Asharq Al-awsat English Middle-east and International News and Opinion from Asharq Al-awsat Newspaper

The Time of Dialogue, Not Trenches

The Time of Dialogue, Not Trenches

Monday, 10 May, 2021 - 10:45
Ghassan Charbel
Ghassan Charbel is the editor-in-chief of Asharq Al-Awsat newspaper

If a young man from the Middle East turned the pages of European history, he would find horrors. Today, Europe seems calm, mature and content with arguing among its countries over cheese, cars, hunting disputes, vaccines and emissions. European states do neither threaten with weapons nor resort to army generals.

Ballot boxes have stolen the decision-making from the powerful leaders and military barracks. They neither question international borders nor nurture militias behind enemy lines. They don’t sponsor bombings or infiltration of mercenaries. Instead, they perform a complex group dance on the rhythms of European rules and international law.

Europe, which has reached maturity or retirement, learned from its bitter experiences. Its history was exciting, tumultuous and bloody. Under the manifestations of strength and the roar of the armies, the Old Continent was afflicted with a mysterious and fatal disease called fear of the other and the desire to write it off. Fear is a strange epidemic that is costly to an individual, but exorbitant to a nation. The maps were anxious, exchanging hatred, and harboring a desire to abolish the near enemy imposed by geography, a difficult-to-digest neighbor.

Maps repeated the same mistake. Whenever they gave birth to a powerful figure, they drifted into extravagant adventures. The powerful not only destroys his country but the neighborhood altogether. The Old Continent was dripping with blood, whether the powerful ruler was Louis XIV, Napoleon Bonaparte, Bismarck, Hitler or Mussolini.

Hatred and fear always haunted the winds that blew between France, Britain and Germany. Wars were consuming generations of young people. Thus, empires were born and later evaporated. Wars broke out, ended and then others erupted.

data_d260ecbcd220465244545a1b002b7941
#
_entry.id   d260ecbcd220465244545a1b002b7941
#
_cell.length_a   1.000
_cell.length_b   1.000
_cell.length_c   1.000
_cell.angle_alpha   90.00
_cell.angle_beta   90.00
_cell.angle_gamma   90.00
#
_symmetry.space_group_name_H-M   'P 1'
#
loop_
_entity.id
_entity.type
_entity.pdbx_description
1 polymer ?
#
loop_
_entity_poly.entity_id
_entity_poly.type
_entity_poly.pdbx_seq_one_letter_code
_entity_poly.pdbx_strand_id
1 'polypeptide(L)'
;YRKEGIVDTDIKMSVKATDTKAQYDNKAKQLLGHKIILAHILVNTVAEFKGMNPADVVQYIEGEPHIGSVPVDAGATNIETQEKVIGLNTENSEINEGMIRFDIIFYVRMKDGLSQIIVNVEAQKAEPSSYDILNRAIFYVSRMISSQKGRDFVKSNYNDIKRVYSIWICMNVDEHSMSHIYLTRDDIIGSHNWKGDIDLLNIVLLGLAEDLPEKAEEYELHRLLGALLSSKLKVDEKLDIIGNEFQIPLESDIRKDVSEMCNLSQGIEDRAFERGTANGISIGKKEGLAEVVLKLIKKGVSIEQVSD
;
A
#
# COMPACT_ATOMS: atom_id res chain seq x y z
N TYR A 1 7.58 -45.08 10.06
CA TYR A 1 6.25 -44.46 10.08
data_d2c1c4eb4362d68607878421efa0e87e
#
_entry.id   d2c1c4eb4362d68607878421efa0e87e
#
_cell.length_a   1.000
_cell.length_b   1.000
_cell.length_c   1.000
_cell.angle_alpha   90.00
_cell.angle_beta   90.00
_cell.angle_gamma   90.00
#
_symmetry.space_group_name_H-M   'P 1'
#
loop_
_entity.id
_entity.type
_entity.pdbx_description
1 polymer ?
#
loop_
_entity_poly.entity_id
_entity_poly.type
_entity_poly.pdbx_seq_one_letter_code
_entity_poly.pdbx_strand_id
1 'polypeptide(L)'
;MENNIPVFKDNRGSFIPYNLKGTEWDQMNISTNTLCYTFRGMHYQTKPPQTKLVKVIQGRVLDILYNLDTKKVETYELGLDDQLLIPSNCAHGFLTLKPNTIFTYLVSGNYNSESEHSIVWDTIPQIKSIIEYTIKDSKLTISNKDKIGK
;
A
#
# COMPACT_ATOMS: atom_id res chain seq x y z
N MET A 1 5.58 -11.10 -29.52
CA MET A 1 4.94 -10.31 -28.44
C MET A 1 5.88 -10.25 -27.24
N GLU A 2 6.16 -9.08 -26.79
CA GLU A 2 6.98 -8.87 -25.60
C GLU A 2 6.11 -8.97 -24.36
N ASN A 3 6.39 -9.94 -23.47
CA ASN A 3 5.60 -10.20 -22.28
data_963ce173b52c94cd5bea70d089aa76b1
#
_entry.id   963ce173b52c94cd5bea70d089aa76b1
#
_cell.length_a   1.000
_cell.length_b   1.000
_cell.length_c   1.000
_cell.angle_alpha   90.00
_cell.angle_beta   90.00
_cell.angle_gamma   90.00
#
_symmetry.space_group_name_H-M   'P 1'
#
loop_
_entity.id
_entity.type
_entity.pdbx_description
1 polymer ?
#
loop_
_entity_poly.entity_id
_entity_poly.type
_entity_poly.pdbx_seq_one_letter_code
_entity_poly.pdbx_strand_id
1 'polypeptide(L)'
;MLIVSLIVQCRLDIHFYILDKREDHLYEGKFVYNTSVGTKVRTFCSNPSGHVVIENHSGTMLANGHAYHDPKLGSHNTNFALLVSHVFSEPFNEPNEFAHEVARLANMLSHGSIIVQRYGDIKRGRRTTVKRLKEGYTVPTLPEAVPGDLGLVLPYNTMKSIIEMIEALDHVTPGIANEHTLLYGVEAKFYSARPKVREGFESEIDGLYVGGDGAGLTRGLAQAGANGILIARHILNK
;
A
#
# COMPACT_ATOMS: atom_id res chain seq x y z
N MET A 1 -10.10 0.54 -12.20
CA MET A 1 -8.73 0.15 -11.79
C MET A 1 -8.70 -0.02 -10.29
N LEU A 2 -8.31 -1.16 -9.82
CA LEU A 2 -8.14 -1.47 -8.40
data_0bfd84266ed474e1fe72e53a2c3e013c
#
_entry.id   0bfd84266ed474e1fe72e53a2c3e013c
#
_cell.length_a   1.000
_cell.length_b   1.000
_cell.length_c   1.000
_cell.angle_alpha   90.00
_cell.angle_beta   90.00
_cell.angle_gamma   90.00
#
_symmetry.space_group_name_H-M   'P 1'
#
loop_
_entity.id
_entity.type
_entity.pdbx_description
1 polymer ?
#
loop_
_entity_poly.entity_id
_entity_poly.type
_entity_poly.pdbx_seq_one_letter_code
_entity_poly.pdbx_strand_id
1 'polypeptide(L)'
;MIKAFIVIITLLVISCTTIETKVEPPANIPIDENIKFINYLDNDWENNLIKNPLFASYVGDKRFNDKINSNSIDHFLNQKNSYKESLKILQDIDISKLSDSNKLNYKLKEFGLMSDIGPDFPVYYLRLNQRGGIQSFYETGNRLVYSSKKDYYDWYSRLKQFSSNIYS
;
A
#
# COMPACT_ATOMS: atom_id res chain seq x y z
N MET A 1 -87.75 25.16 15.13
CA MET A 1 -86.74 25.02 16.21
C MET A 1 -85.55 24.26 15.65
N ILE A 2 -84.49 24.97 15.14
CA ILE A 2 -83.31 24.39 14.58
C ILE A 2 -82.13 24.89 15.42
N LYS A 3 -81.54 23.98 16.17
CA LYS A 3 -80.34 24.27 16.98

Europe was the scene of the first spark of the two largest bloody feasts in world history. It sank in rubble, despair, blood and tears. It did not find a way out of that abyss other than by making a difficult decision to coexist and accept the right to disagree within the continent, on its outskirts and at the world level. It did not find a way out of the ethnic and sectarian conflicts over existence or interests, except through the mutual recognition of interests and the search for formulas that reduce damages.

The Middle East was not the first arena for the major wars the world witnessed in the last century. However, the history of the region is burdened with all kinds of conflicts, and the various components have been afflicted with the fear of their existence, identity or sources of wealth. Whenever the Middle East gave birth to a strong man, it witnessed a costly adventure, especially as the region’s culture encourages a transition between complete victory and total defeat without stopping at a settlement phase that limits the losses and controls the victory.

The region’s culture tends strongly to the knockout that breaks the opponent’s backbone, sweeps its features and abolishes the foundations of its existence, safety and stability.

In addition to old fears and inherited hatreds, the establishment of Israel and the injustice inflicted on the Palestinians have led to a climate of strong anxiety in the region. Under the slogan of the central cause, wars and conflicts have been waged, which are merely expressions of hatreds that have nothing to do with the cause itself.

Let us leave the ancient past and the day when the Persians fought with the Ottomans on the land of Iraq. Let us leave the Ottoman era and the scars it left behind in the spirit of more than one map. The past few decades have also been rich in hatred, whether in terms of clashes or ambushes between the components, or with regard to the attempt to seize the first position in the region.